We had the biggest rain of the season last evening about 6 o'clock. I think it frustrated your Pa's plans decidedly. He made no hills, just go to bedding up the patch. Net has not come in, and I hear nothing from him. Joe has been laid up some days with a very bad cold headache, and Stephen with a rising under his arm. Four of my hands are gone out, and I am very willing to give up another, tho Margaret is lying in, her baby nearly three weeks old. She will have to stay there as long as Winea lives, and really she seems like not living long. She is very willing to die, seems to enjoy the fullest assurance of happiness beyond the grave.

No letter from Tom yet, and haven't heard a word of JIM GREEN. His Mamma is much troubled to know his fate, but I can tell her no more of his fate than of George's. I surely shall hear very soon, perhaps today.


REBECCA to her son, BURWELL DAVIS (1833-1901)

Saturday, July 25, (1864)

Dear Burwell,

As Weldon has left good room for another letter, and as paper is so scarce, I believe I will avail myself of the opportunity of saving a Little of what little I have on hand. This is the last I have heard from any of the boys. They all wrote about the time this was written.

Tom was slightly wounded on the ear while storming the heights of Gettysburg, and he thinks his boy, JIM GREEN, has fallen into the hands of the Yankees, and he is very much grieved about it. The wagons were taken and all the clothing Weldon had. Tom didn't say whether his was taken or not. I reckon he hadn't any, but he thought his boy was take with the wagons, but I was sitting here alone a few days since, and JIM came stepping in. He got straggled off, and so he decided to come home on a visit. He will return to the reg. next Monday week if it can be found. He will go first to George at Staunton, and from there in search of Tom. Tom says he is a good boy and worth any two cooks in the reg.

All as well as usual here, at your Uncle Tom's, and your Uncle Sam's. R. Davis.



Camp near Winchester, VA, Friday, Sept. 16, 1864

Dear Ma- It has been but a short time since I last wrote to you, having written on the 11, nor have I received a letter from you since, nevertheless, as the day promises fair for a quiet one, I will drop you a few lines for fear of not having another chance soon....My furlough will very probably be delayed some longer than I thought when I last wrote, as I have learned since that time that there are more men before me than I was aware of, so if this reaches you before JIM GREEN leaves, I shall expect the money by him, if Bob Montgomery doesn't bring it. I received a letter from you the 4th written August 27th. It is now the 16th and I fear you have broken your rule. I shall grow more impatient until another comes....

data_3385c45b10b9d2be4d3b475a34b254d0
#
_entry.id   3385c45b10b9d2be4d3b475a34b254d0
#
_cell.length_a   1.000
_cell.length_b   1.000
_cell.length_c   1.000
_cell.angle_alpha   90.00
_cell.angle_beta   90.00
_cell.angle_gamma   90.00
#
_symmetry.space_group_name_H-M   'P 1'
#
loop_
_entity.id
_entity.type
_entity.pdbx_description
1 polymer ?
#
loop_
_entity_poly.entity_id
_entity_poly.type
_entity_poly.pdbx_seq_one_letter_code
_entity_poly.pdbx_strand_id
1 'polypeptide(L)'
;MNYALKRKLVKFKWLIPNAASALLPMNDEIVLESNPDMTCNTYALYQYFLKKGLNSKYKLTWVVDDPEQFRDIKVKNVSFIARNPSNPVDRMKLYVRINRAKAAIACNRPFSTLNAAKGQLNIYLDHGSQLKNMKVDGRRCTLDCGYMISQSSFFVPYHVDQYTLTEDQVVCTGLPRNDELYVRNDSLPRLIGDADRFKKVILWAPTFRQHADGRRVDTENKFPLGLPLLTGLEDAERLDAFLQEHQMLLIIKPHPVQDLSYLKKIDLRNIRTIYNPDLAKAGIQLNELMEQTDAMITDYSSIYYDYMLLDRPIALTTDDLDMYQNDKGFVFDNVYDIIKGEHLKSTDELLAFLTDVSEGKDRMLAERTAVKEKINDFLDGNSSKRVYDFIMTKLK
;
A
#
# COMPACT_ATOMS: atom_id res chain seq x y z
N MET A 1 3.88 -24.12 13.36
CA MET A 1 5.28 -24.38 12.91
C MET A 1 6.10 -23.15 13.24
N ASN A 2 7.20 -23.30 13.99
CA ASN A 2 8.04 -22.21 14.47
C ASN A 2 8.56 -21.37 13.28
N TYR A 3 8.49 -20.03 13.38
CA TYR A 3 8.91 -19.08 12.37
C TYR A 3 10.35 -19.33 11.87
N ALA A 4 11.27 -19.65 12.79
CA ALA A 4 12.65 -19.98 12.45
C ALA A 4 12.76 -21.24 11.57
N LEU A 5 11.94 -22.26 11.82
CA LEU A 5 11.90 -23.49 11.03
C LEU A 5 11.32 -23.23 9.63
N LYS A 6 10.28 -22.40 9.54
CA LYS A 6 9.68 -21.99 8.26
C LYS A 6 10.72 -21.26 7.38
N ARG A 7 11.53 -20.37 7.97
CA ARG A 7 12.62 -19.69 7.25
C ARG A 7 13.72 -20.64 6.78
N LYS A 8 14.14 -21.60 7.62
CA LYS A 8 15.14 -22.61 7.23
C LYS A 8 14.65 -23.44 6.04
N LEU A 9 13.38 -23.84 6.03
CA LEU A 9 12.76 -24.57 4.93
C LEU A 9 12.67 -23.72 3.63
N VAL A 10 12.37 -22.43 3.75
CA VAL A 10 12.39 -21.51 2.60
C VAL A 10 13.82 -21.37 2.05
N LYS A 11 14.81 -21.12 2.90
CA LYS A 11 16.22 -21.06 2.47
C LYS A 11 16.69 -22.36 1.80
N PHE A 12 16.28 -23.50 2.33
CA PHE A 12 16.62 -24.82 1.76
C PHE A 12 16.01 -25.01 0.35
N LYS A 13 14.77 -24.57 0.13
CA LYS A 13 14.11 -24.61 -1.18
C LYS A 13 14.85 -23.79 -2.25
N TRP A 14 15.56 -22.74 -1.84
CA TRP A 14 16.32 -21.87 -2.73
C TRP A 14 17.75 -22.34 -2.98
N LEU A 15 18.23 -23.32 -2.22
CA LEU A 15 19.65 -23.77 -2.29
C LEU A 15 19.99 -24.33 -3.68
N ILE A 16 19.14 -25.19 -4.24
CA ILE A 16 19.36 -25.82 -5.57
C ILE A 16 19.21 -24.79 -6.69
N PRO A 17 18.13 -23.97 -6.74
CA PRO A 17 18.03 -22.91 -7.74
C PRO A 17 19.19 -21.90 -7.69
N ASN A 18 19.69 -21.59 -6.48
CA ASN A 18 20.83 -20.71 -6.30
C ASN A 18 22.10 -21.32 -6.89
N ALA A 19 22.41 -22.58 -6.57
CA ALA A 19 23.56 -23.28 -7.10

Friday, Oct. 14, 1864

Dear Burwell,

Your letter of the 12th reached me the evening of the 13th and I will drop you a few lines today in reply. I will get a bit of silk and try to make you a hat band, but I fear I shall fail. I got a letter from Tom last night. He had been missing eleven days over in the Yankee lines, and had just worked his way into our lines; however I will send you his letter. I had heard that he was missing, either killed or captured. I was just about to write to you about it, but thank the Lord, his is yet spared, but Oh how long is he to be spared? I am so anxious to see the poor child....


Nov. 1, 1864

Dear Burwell,

Your letter of the 27th has come to hand, and with a heavy heart I take my sent to reply and thus relieve myself of the painful duty of telling you that Tom is killed. Yes, the poor child has fallen. It occurred on the 19th of Oct. at the time of Early's humiliating and ignominious defeat. Bob Alston has come home wounded in the jaw, and brings us this sad news. I pray Go to give us all grace sufficient for our day and generation....


From the Raleigh Christian' Advocate, Friday, November 25, 1864


Killed in the battle of Bell Grove on the 19th of Oct., Thomas Edwards Davis, Co. F. 12th N.C. Troops, son of Edward and Rebecca Davis of Warren County, N.C....

See also: Story of Thomas Green Family